I was somehow taken with the similarity of profiles used to illustrate the peaks and troughs of the stages of the Tour de France (those used in the illustration are from a previous year's "clockwise" Tour as the famous Pyrenean Pau to the Col du Tourmalet is the 8th stage in this year's "anti-clockwise" Tour) and some of the economic indices documenting the "uncertainty" effect of Brexit, or as I will refer to it in this July week, Le Détour de Grande Bretagne. The Tour and professional cycling in general has been plagued by the uncertainty of both human and mechanical doping but that said the it holds an enormous fascination and is one of the supreme sporting events. The economic uncertainty is also equally fascinating, but also a product of possible human and mechanical doping or tampering. Having reached the Col du Tourmalet in metaphorical economic terms there is a sense of suspended reality before those individuals who are good 'descenders' in the market-place take advantage.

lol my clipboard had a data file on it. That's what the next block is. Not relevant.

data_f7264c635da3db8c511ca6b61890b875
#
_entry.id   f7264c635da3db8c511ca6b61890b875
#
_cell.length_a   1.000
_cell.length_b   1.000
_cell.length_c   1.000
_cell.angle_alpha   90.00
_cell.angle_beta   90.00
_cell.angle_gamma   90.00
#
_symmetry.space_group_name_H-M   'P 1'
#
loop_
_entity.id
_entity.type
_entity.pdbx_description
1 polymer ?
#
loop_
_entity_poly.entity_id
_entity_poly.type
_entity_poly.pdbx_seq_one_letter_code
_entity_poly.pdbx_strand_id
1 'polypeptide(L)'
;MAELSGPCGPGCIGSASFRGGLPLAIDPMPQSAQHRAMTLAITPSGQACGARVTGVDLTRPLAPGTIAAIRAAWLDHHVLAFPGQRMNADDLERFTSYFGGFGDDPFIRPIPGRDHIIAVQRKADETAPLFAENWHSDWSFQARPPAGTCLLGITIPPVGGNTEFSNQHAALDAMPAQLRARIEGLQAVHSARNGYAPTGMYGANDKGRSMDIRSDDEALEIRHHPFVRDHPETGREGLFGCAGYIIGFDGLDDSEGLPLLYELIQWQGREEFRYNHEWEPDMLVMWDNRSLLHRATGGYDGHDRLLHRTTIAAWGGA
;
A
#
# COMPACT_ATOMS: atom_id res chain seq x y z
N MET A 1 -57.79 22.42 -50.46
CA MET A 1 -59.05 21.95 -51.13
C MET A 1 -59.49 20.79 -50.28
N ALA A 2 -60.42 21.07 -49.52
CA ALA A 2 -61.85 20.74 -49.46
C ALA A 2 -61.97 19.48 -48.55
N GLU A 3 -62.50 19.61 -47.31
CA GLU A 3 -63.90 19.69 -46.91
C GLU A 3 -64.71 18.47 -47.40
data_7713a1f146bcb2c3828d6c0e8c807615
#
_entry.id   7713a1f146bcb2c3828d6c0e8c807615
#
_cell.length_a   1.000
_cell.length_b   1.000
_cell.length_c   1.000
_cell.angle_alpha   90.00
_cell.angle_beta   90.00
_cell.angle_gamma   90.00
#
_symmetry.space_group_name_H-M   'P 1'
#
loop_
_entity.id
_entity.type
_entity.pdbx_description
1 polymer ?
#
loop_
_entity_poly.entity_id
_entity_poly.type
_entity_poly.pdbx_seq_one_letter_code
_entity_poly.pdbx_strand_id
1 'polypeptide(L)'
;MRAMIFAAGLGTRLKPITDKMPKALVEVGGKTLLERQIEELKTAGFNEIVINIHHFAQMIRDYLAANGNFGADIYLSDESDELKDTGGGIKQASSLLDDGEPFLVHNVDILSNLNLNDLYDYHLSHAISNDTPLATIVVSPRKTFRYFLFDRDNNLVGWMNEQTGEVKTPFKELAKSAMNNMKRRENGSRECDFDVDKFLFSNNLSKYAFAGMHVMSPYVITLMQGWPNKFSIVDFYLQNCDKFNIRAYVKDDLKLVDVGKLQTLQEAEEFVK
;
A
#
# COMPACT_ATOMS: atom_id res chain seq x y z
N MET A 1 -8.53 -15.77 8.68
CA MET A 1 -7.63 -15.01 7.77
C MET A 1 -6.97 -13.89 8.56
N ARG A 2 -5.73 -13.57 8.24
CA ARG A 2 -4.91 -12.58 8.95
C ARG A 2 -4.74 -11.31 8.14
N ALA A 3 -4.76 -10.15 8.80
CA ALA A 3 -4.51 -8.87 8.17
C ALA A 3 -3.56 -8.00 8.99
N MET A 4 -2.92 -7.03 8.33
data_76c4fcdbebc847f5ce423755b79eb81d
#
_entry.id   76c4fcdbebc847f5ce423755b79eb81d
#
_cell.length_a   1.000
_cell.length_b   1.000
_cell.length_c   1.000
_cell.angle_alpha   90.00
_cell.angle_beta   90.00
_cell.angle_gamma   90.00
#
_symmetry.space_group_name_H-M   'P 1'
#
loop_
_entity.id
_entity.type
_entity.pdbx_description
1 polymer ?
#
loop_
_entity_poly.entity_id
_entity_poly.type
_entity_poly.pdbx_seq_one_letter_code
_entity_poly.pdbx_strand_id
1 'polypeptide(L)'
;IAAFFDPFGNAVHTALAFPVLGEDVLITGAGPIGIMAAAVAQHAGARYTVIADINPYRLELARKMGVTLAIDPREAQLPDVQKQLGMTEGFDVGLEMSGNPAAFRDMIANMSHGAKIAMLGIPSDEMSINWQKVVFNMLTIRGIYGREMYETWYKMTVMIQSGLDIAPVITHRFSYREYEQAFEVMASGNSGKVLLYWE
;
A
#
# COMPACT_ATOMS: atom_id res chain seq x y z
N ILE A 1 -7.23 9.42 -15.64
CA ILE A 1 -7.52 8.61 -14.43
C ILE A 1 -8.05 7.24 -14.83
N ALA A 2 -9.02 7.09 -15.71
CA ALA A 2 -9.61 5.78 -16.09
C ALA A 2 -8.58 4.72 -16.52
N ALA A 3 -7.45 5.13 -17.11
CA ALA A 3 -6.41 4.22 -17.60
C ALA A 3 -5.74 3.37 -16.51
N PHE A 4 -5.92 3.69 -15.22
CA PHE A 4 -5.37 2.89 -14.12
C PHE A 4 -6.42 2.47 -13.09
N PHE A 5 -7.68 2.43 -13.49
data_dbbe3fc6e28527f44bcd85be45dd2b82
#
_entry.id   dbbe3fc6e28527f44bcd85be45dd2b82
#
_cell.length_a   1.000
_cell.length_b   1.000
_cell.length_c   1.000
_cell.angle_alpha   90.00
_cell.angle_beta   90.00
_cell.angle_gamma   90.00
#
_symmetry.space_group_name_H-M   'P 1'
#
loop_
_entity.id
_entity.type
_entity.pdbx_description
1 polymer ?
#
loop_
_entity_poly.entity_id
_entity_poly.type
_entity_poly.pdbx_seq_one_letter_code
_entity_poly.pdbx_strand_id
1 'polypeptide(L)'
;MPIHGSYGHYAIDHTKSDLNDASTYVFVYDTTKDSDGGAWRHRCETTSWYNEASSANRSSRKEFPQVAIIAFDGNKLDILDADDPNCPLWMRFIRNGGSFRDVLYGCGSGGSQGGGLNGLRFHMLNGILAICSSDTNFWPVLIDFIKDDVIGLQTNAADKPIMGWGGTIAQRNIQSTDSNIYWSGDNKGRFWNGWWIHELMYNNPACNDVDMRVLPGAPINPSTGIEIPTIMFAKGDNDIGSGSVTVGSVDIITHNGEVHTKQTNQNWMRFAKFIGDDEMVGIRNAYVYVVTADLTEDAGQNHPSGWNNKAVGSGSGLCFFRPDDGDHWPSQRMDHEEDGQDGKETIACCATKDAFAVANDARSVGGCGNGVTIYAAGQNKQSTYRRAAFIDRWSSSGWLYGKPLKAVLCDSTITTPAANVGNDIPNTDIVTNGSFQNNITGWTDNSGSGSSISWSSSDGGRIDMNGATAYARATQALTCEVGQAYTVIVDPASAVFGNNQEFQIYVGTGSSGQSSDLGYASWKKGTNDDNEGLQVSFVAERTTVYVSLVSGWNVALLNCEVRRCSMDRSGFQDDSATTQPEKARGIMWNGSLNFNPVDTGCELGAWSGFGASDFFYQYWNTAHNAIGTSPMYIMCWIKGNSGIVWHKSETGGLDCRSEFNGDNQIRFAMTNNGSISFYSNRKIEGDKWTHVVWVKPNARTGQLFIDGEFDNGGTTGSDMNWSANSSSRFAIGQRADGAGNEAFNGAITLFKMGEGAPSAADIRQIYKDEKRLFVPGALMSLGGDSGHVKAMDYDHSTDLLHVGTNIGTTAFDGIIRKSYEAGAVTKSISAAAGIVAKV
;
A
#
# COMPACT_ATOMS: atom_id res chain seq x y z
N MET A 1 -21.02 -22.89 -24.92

P.S. The day after! Boy didn't Chris Froome the "Descender" take advantage in a completely unexpected and unplanned attack after the last summit of the day. Sitting astride his crossbar, head down aerodynamically he managed in that position to continue pushing the pedals, not something often seen or even attempted. It was an incredible achievement, particularly when done at speeds that sometimes reached 90km/hr. Afterwards when asked about what he had done he said "it was fun", akin to his 12 year-old self crashing down a mountain path in Africa with no concerns about personal safety. It somehow restored a sense of belief in the ability of a sporting moment to transcend all scepticism. I am not entirely certain whether the economic "descenders" will have the same sense of fun as they plunder an advantage.